That clash has been going on since the time Lucifer rebelled against God in heaven and was thrown out from that glorious place. Ever since, he has been working to establish his own kingdom, with himself as its ruler, and he has relentlessly contrived to conform this world to that plan. Some of his machinations are obvious to all. World War Two was one such attempt by the devil to take over this world and mold it to his own liking. The heavy involvement of the axis powers with the occult is well known.
World War Two eventually affected every area of the world and every people. But other methods and aspects of the enemy’s plan are not as direct or well known. For his favorite way of operating is to deceive others into thinking that what he suggests comes from themselves and is far better than God’s designs and plans for this world. As we near the end of this world, those devil-inspired ideas are coming to fruition.
One such area is that of genetic manipulation. Most people have heard of how scientists are using gene manipulation to produce supposedly better seeds for food crops, seeds resistant to pests or disease and which produce higher yields. What could be wrong with that? On the surface, nothing–just as on the surface there was nothing wrong with that fruit offered to Eve. Does not Scripture say that Eve saw that it “was good for food” (Gen. 3:6)? And do not scientists and others say that gene manipulation is good for food today? But just as for Eve there was a hidden evil in what was before her eyes, so too does evil lurk beneath the current fascination of this world with altering genes that goes far beyond its application to foods. Both the devil and men of this world seek to alter not just foods that man eats, but man himself.
With the discovery of the human DNA code being deciphered, we see again how the devil deceives man into thinking that what man, through science, supposedly brings forth to better the world is, in reality, nothing more than part of the evil one’s overall plan to ruin this world and remake it into his own image. The ultimate goal is to change mankind itself, to alter human DNA in such a way as to produce a new, super being, one with much greater powers than that which were given to him by his Creator. Now, where have we heard that before?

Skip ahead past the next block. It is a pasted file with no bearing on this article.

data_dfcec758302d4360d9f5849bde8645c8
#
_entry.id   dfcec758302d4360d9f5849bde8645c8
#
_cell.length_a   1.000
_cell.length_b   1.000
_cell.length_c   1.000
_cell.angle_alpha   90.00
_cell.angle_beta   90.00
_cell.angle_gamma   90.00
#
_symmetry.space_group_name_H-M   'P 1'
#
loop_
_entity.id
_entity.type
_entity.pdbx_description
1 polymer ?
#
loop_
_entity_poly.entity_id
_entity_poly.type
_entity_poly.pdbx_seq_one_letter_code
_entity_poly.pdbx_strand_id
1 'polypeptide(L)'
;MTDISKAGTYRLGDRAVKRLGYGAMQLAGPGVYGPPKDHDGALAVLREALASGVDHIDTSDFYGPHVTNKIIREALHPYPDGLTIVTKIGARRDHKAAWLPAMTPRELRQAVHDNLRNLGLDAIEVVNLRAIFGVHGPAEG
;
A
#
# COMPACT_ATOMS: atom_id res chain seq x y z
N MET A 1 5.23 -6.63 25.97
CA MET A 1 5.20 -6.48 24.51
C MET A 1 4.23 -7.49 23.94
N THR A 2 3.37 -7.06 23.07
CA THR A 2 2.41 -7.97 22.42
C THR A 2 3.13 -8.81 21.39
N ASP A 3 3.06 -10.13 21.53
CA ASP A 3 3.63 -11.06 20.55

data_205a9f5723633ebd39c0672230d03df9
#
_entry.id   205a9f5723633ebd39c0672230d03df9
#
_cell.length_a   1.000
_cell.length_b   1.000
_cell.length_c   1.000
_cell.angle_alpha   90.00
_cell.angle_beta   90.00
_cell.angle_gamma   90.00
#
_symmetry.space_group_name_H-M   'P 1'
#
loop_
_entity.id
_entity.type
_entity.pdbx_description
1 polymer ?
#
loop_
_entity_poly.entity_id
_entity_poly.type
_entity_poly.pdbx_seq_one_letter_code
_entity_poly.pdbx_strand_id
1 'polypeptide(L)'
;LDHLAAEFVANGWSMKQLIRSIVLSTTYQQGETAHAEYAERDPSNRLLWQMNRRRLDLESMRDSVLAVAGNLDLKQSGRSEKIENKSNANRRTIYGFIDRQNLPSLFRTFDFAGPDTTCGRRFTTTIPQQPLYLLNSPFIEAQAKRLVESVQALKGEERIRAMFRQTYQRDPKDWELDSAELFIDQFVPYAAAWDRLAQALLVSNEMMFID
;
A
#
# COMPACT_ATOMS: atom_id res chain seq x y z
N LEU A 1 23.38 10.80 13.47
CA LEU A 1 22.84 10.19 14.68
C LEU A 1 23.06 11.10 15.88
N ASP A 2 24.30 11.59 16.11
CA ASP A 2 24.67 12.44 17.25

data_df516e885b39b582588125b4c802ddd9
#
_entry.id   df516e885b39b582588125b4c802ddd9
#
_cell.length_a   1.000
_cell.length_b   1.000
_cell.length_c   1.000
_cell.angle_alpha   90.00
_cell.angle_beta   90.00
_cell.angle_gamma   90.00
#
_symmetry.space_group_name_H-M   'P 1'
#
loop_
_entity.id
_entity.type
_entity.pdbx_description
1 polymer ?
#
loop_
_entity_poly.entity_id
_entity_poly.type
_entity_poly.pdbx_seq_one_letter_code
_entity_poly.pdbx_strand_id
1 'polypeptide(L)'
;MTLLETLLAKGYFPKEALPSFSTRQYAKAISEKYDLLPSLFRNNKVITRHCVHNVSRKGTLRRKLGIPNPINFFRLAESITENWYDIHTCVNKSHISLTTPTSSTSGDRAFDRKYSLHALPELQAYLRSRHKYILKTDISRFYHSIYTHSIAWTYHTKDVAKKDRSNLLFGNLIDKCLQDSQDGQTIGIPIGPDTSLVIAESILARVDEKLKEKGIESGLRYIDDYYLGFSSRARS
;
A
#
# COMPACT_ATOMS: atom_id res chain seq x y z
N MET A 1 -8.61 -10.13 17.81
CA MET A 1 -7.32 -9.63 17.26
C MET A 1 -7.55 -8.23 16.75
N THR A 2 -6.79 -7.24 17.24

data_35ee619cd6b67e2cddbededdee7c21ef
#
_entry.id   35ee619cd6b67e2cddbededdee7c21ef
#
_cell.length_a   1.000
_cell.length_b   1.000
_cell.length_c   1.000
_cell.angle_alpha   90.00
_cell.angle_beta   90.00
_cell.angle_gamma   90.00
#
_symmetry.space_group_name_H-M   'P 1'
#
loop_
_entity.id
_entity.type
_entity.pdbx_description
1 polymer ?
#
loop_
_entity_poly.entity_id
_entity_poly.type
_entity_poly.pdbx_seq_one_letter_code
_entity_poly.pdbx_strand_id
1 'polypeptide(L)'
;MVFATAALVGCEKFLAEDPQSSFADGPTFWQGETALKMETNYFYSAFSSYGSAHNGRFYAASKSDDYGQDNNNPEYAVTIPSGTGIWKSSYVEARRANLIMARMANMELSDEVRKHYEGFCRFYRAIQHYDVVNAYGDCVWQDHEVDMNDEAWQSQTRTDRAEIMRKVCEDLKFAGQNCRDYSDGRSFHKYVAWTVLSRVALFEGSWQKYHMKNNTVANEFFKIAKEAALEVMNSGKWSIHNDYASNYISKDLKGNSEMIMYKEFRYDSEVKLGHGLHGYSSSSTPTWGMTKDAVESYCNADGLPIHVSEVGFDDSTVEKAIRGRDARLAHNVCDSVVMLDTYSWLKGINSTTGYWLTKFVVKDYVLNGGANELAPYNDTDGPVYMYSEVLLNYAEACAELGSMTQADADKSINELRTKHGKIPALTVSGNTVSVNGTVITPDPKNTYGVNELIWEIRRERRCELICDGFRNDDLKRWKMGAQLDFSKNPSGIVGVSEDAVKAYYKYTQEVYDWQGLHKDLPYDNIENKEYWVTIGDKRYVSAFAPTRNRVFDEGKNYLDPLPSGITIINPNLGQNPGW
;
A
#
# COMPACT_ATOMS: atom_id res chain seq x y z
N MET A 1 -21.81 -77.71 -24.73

The shades of WW2 are with us still. That evil shade, the devil, still has as his goal, which he has always had, to eliminate man as created by God, so that when Jesus returns, there will be no one to take with him to present to the Father as firstfruits from this world. Then Jesus would have died for nothing, because there would be no one left of the original humanity for which he died. Wars, abortions, drug abuse, unhealthy environment, poor dietary choices, and a host of other evils in this world’s kingdom are all just varied means for eliminating human kind, so that the Son of God will have no one to present to the Father as firstfruits.
“He chose to give us birth through the word of truth, that we might be a kind of firstfruits of all he created” (Js. 1:18 NIV).
“They were purchased from among men and offered as firstfruits to God and the Lamb” (Rev. 14:4 NIV).
“Both the one who makes men holy and those who are made holy are of the same family. So Jesus is not ashamed to call them brothers. . . . And again he says, ‘Here am I, and the children God has given me.’ Since the children have flesh and blood, he too shared in their humanity so that by his death he might destroy him who holds the power of death–that is, the devil” (Heb. 2:11,13,14 NIV).